US President Barack Obama and his Russian counterpart Dmitry Medvedev held talks yesterday seeking to turn a new page in relations scarred by a series of disputes between the ex-Cold War foes.
A joint declaration on replacing a key disarmament treaty is expected to be a centerpiece of Obama’s two-day visit, along with a deal allowing US military supplies destined for Afghanistan to transit across Russia.
“We hope ... all our bilateral discussions will close a number of difficult pages in the history of US-Russian relations and open a new page,” Medvedev told Obama at the start of their talks in the Kremlin.
Obama said: “If we work hard during these next few days then we will make extraordinary progress that will benefit the people of both countries. We are confident that, on a whole host of issues ... that the United States and Russia have more in common than they have differences.”
Making his first visit to Russia as president, Obama earlier stepped off Air Force One into an unseasonably cold Moscow accompanied by his two daughters and wife Michelle, whose pink dress offered little protection from the hostile weather.
In a bid to present a relaxed atmosphere, Medvedev quipped that the poor weather would encourage the two sides to stay indoors.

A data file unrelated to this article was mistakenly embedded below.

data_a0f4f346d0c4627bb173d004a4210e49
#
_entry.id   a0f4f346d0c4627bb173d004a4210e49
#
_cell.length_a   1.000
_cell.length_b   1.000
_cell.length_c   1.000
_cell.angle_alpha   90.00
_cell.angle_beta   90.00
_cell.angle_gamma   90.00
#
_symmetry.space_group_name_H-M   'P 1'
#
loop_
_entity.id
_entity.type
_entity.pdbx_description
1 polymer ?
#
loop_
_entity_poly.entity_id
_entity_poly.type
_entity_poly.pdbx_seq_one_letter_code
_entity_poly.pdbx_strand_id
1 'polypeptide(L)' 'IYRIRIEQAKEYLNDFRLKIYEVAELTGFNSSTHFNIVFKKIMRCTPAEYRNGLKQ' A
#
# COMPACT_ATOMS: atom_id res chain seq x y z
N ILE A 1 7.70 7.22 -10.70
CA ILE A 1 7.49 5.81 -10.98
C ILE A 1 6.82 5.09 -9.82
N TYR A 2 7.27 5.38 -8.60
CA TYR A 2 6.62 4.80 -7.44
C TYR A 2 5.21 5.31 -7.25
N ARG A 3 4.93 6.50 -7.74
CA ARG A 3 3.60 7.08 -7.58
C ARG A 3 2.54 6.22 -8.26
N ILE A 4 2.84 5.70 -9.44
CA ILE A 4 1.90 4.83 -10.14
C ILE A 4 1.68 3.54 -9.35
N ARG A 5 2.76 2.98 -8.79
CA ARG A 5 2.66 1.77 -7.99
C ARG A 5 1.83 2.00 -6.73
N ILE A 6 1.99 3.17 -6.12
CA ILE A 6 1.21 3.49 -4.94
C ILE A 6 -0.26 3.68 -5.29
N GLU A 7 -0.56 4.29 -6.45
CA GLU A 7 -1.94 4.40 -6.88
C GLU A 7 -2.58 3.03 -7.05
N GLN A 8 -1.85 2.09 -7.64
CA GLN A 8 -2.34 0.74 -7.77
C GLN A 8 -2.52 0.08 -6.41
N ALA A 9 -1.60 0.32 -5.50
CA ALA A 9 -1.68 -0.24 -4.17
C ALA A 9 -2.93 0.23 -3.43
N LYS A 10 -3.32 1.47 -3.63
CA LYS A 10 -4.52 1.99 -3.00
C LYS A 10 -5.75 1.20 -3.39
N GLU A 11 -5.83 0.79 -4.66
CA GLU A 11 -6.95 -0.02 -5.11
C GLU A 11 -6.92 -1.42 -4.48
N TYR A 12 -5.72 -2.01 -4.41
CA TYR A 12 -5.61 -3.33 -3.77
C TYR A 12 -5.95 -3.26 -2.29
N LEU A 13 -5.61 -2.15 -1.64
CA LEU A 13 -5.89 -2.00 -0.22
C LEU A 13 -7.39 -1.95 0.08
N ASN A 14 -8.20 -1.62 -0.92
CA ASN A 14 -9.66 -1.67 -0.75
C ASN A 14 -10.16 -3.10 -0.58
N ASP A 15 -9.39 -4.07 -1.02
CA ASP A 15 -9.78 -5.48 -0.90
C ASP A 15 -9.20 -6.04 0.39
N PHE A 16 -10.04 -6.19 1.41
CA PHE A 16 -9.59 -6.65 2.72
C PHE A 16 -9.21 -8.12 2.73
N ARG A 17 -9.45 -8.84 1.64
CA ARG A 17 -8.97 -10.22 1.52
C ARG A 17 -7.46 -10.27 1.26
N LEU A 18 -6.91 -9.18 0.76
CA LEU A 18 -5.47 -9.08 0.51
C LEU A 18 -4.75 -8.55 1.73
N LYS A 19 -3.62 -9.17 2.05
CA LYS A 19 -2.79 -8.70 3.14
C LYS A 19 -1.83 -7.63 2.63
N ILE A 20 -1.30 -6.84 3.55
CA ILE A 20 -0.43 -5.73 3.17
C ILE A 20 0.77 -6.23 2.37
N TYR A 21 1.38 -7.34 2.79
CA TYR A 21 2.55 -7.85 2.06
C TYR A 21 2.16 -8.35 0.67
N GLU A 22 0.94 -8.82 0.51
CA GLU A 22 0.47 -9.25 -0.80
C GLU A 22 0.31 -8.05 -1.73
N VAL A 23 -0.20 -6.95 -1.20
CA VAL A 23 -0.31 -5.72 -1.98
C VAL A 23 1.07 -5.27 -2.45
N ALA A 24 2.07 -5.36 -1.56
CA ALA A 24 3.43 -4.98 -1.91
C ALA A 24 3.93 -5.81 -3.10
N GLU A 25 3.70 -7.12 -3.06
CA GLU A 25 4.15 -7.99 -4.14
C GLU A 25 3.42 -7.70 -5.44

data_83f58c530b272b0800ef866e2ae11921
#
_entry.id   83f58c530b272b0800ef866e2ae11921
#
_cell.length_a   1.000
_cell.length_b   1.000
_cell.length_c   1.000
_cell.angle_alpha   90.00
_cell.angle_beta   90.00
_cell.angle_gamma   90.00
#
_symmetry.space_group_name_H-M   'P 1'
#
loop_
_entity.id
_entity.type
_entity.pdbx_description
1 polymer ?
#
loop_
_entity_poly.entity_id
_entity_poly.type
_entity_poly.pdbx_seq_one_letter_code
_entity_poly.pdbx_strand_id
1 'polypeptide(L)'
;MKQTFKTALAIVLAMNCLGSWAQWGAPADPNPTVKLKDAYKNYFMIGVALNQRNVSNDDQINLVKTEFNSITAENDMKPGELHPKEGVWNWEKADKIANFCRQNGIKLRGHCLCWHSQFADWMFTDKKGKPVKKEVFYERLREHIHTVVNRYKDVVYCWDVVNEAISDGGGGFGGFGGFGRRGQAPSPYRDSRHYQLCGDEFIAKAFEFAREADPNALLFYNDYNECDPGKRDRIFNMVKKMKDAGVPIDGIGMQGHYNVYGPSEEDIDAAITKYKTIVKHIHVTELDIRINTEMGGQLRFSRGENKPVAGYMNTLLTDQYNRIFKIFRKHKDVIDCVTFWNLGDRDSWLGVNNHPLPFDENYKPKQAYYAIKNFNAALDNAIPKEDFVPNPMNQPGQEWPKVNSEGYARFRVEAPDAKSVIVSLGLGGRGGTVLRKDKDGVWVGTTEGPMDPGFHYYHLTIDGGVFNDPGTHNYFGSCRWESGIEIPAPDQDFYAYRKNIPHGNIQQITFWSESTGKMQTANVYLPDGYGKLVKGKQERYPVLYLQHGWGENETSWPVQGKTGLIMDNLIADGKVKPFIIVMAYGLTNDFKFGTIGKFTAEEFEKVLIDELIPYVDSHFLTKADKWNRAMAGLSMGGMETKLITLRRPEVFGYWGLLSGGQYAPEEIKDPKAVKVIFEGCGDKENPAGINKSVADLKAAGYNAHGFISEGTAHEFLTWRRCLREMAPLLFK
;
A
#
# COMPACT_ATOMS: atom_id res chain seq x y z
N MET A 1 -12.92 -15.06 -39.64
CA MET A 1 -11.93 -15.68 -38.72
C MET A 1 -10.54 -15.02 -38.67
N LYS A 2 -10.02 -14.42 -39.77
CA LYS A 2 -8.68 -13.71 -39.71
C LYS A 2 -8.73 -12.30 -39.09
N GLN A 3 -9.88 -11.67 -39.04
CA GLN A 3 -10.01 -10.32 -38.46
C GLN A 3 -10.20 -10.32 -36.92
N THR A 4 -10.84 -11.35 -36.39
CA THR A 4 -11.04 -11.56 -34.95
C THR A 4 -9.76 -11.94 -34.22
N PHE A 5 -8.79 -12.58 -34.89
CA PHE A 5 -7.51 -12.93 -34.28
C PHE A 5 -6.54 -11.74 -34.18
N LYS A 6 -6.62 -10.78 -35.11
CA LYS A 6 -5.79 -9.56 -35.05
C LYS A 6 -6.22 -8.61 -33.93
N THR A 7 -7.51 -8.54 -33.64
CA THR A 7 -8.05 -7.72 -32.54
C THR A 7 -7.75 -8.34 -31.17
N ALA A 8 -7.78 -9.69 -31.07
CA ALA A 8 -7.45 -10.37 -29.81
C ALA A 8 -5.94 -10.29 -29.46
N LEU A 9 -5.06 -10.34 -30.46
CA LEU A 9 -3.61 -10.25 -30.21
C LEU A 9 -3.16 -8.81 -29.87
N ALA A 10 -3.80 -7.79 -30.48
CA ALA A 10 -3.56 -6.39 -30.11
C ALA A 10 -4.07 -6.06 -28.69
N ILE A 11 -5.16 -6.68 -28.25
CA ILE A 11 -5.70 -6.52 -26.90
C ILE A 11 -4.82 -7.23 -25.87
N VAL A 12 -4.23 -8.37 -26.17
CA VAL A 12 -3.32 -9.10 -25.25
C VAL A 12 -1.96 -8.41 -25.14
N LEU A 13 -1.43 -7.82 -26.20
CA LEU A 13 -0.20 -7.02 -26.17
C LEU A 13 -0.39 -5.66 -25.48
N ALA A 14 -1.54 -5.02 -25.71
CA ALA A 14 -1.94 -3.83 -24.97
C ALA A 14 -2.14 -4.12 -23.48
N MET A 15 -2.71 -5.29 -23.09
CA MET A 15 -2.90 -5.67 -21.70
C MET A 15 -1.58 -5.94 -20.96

Later, the White House said the US and Russia had agreed to revive a joint commission that investigates the fate of prisoners of war (POW) and soldiers missing in action (MIA).
In an exchange of diplomatic notes, Washington and Moscow agreed a framework for the US-Russia Joint Commission on POW/MIAs, the White House said in a statement .
“This exchange restores in full the important work of the Joint Commission and demonstrates the unwavering commitment both our countries have toward our servicemen and women,” it said.
It was not immediately clear why the commission, established in 1992, needed to be restored “in full.”
The statement said the commission would pursue its aims through four working groups devoted to four conflicts — World War II, the Korean War, the Vietnam War and the Cold War, the last of which includes the Soviet war in Afghanistan.
The commission researches reports of US servicemen said to have been detained in the Soviet Union’s Gulag prison system, the Web site of the US Department of Defense.
Before the visit, both sides have repeatedly used the slogan of pressing “the reset button” to lift a relationship that sank to a post-Cold War low under former US president George W. Bush.
Obama’s visit, which will also include meetings with opposition figures and a keynote speech to a progressive economics university, is not expected to be completely smooth.
The Interfax news agency reported that the two sides had at the last minute agreed the final text of a framework document on the replacement of the Strategic Arms Reduction Treaty, to be signed by the two presidents.
Officials have stressed the two sides are still some distance from a new treaty and that the declaration would set guidelines for negotiators to complete their work by the end of the year and, possibly, numerical targets for cuts.